I am trying to see if a CE0 wage could skew the data but the math does not support it. A large company has too many in the mix that easily dominate the average that a single or even a few highly paid could skew more than a few percent. Try a few examples and you will see.
I would imagine that this study includes the CEOs. It doesn't take too many CEO salaries to inflate the average pay. The fact that employers are refusing to hire the unemployed but are happy to increase the number of H1Bs is despicable. But you can't argue that companies do what they do based on the laws of the land to reduce costs. That means us old guys will have a hard time keeping jobs as we approach retirement. And with Obamacare coming, don't expect to have any health insurance from the company.
If you read the report, the appendix very clearly defines what jobs are counted as "high-tech jobs," and it's not something the authors made up, it is based on work done by the BLS to define and identify high-tech industries.
The discussion here about salaries misses the bigger point of the report -- that high-tech or STEM job growth has exceeded that of non-STEM industries, that STEM employees earn more and have a lower unemployment than non-STEM employees, and that the distribution of STEM jobs in the U.S. is geographically very diverse.
California DOES have a more employee-friendly set of laws on the books, including a prohibition against non-compete agreements, and the protection against a company seizing something you developed on your own and without using any of the resources of your employer provided it is not a product which directly competes with the products sold by your current employer and regardless of what you signed away in any "invention agreement".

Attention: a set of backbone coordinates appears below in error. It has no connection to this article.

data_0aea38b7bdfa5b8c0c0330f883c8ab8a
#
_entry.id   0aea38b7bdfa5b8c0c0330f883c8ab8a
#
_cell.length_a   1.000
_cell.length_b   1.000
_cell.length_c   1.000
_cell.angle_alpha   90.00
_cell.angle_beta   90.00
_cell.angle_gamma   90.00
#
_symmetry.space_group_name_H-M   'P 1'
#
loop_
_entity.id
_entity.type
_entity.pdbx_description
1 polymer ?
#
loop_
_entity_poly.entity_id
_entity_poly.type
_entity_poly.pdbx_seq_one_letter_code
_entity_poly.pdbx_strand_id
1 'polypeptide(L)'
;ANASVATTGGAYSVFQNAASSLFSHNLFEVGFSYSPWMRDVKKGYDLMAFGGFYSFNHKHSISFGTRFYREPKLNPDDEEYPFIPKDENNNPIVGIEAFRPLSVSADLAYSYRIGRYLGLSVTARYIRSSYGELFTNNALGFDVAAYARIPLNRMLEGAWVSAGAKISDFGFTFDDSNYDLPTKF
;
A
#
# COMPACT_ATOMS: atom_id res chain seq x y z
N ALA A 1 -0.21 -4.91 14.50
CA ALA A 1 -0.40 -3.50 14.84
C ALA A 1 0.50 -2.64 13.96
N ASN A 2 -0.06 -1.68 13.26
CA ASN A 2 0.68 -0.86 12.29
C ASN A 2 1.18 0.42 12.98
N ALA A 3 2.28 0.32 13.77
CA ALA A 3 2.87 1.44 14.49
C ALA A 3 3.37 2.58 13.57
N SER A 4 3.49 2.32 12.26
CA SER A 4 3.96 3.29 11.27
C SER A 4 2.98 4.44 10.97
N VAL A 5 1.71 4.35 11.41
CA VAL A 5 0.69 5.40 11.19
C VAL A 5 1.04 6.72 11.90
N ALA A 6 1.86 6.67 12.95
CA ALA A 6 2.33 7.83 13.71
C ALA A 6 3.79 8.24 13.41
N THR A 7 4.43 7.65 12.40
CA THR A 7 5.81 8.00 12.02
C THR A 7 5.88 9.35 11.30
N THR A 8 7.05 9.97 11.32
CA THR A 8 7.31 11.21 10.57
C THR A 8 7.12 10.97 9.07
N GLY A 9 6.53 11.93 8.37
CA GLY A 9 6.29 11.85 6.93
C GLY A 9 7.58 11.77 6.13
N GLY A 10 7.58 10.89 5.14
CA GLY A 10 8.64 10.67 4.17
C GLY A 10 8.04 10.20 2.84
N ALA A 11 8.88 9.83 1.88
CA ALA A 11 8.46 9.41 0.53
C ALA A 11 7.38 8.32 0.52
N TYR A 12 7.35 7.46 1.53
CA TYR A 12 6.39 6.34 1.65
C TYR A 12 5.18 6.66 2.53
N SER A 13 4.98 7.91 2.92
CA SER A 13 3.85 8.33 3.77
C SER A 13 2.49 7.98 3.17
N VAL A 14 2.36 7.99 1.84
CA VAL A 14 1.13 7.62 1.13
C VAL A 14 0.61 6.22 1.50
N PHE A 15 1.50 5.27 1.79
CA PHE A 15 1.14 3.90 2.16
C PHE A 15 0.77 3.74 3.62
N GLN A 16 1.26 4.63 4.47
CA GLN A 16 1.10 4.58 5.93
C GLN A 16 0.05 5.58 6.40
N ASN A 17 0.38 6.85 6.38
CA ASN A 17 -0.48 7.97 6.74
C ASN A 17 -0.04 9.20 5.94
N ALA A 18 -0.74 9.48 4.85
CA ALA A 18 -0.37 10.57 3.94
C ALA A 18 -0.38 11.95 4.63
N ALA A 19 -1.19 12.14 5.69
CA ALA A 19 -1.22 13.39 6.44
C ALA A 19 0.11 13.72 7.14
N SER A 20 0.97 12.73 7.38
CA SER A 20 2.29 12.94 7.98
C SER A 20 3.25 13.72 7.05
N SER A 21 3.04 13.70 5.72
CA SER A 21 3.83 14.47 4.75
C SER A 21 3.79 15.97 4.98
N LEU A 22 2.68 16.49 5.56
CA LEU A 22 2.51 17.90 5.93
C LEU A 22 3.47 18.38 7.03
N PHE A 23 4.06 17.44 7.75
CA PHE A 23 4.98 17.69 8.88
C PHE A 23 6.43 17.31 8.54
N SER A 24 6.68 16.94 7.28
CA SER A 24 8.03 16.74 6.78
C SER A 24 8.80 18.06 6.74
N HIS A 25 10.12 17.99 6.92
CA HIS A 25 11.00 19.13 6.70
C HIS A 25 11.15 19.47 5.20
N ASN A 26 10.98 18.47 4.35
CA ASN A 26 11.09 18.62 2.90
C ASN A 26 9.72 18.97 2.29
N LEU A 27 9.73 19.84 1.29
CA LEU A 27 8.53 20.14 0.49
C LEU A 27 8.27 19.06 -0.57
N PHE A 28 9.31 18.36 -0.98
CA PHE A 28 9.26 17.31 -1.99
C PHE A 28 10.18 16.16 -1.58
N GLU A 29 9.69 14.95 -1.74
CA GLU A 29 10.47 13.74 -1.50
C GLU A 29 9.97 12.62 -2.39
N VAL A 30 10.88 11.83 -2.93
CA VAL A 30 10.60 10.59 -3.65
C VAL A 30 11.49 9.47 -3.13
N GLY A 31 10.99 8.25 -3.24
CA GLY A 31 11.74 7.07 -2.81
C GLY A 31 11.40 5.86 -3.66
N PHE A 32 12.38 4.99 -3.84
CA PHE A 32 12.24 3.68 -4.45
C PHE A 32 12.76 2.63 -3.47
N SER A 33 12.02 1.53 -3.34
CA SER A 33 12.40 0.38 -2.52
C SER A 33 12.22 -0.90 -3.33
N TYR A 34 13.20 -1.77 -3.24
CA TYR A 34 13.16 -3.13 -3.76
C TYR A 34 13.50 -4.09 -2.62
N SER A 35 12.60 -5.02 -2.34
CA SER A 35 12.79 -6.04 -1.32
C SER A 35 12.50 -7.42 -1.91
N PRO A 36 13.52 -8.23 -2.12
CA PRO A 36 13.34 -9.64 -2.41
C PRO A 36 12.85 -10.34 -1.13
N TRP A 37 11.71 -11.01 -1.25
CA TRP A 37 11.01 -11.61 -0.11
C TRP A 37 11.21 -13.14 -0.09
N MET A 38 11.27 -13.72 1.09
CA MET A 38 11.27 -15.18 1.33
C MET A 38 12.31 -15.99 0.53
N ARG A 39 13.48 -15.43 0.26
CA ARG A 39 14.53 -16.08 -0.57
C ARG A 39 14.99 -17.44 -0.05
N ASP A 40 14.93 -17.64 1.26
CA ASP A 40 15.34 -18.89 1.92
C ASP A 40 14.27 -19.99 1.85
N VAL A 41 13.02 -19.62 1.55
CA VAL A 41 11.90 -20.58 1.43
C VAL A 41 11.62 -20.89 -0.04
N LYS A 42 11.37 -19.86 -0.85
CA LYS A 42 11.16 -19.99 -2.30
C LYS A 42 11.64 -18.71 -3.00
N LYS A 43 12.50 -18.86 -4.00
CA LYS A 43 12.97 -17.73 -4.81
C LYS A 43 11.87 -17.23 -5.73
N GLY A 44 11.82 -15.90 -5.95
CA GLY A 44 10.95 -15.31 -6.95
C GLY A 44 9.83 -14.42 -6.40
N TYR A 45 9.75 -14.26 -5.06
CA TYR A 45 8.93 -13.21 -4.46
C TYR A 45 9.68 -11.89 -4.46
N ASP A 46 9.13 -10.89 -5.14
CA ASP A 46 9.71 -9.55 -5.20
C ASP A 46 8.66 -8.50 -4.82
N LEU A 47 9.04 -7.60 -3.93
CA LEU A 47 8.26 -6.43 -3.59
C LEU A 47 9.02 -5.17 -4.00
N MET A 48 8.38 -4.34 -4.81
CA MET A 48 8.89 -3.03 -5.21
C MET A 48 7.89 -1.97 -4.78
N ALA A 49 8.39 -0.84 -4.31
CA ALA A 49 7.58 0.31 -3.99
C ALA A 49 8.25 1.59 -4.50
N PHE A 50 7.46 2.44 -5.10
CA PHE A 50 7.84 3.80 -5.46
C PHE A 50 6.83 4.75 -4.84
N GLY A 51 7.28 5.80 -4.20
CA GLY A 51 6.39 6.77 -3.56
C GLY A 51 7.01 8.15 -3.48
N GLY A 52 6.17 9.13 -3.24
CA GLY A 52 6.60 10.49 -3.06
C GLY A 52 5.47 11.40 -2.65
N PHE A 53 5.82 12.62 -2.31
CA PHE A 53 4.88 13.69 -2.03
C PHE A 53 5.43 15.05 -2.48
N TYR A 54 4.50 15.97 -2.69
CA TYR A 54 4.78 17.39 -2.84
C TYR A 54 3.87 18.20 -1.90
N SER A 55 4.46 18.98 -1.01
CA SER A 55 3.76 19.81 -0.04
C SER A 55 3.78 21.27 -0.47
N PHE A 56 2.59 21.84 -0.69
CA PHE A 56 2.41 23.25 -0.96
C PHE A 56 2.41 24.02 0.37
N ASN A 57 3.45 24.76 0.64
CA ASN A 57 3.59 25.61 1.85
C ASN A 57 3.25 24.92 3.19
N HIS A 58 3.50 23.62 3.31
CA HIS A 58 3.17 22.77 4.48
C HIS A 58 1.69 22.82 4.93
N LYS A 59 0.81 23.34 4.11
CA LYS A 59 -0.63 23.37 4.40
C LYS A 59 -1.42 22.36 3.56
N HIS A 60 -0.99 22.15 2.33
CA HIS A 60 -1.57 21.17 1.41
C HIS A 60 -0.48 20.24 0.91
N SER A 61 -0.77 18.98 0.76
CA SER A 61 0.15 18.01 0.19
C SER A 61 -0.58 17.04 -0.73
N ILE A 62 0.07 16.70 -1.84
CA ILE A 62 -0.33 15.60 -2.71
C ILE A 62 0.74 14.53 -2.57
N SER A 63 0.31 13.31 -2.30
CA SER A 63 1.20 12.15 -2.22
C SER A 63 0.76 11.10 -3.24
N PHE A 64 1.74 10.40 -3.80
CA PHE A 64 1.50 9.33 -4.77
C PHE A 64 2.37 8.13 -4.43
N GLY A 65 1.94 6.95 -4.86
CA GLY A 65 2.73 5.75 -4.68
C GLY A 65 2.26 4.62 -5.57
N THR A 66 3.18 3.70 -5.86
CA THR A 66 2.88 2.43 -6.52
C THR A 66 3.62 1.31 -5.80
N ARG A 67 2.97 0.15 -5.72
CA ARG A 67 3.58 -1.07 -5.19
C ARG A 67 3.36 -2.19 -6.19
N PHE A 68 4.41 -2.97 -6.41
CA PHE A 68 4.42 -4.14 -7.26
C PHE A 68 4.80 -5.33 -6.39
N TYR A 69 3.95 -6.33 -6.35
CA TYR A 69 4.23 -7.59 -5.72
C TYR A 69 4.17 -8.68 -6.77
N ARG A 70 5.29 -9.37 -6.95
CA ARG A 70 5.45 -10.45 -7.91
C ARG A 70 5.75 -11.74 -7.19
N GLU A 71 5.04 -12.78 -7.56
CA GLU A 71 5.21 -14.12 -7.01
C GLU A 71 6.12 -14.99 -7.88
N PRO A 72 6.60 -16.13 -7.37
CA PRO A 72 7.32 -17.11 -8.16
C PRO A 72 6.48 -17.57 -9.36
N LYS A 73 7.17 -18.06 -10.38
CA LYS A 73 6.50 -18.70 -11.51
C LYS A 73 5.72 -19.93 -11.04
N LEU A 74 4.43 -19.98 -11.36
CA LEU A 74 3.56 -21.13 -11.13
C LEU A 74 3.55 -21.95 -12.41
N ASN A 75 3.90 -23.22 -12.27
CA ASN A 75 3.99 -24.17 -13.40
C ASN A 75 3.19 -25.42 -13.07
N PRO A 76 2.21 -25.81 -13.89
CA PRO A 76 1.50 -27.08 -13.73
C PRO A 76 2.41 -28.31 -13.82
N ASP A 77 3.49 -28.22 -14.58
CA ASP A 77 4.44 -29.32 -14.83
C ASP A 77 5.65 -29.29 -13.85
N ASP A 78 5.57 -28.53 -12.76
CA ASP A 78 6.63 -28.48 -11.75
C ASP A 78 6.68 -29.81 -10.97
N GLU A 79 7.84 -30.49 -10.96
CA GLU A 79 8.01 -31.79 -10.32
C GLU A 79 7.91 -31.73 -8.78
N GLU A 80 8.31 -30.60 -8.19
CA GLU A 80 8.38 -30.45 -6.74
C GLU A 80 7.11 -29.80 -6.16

This legal structure is what makes California a breeding ground for new products and ideas.
I agree with both posters. The salary surveys have been some of the most depressing things ever published, when I read about how much some claim to make. I find those numbers very hard to believe based on what engineers get here in southeastern Michigan. Yes, we are well paid, but not by that standard. Of course, California IS a diffeent planet, and living expenses there are out of sight, but the pay scales are simply not believeable for the rest of the country.
The result is that I have come to regard the published salary surveys as works of fiction not even worth looking at.
Of course the job market here is looking up, but only for those who are employed. It seems that all of the head hunters are unwilling to even consider an engineer who is out of work and actually needs a job. They claim that it is by direction of their clients.
I would really like for a congressional investigative committee to get some of thse clients to testify, under oath, for publication, just exactly why they have set that policy. And not allow them to plead the fifth amendment, either. Discrimination is discrimination and the roots certainly need to be held up to the light of day.
@Jeroen: ditto! I live in San Jose area and I too have a hard time believing that average wage while the one for California as a state is $121k. I think the spread is too high to be cost of living differential.
Definition of "High-Tech Jobs" is given in the appendix: engineers, scientists, their managers but also technicians and drafters. The average wages in, for instance, the San Jose area is listed as $170k. Not household income, but wages. The average?? I have a hard time believing that..
As we unveil EE Times’ 2015 Silicon 60 list, journalist & Silicon 60 researcher Peter Clarke hosts a conversation on startups in the electronics industry. Panelists Dan Armbrust (investment firm Silicon Catalyst), Andrew Kau (venture capital firm Walden International), and Stan Boland (successful serial entrepreneur, former CEO of Neul, Icera) join in the live debate.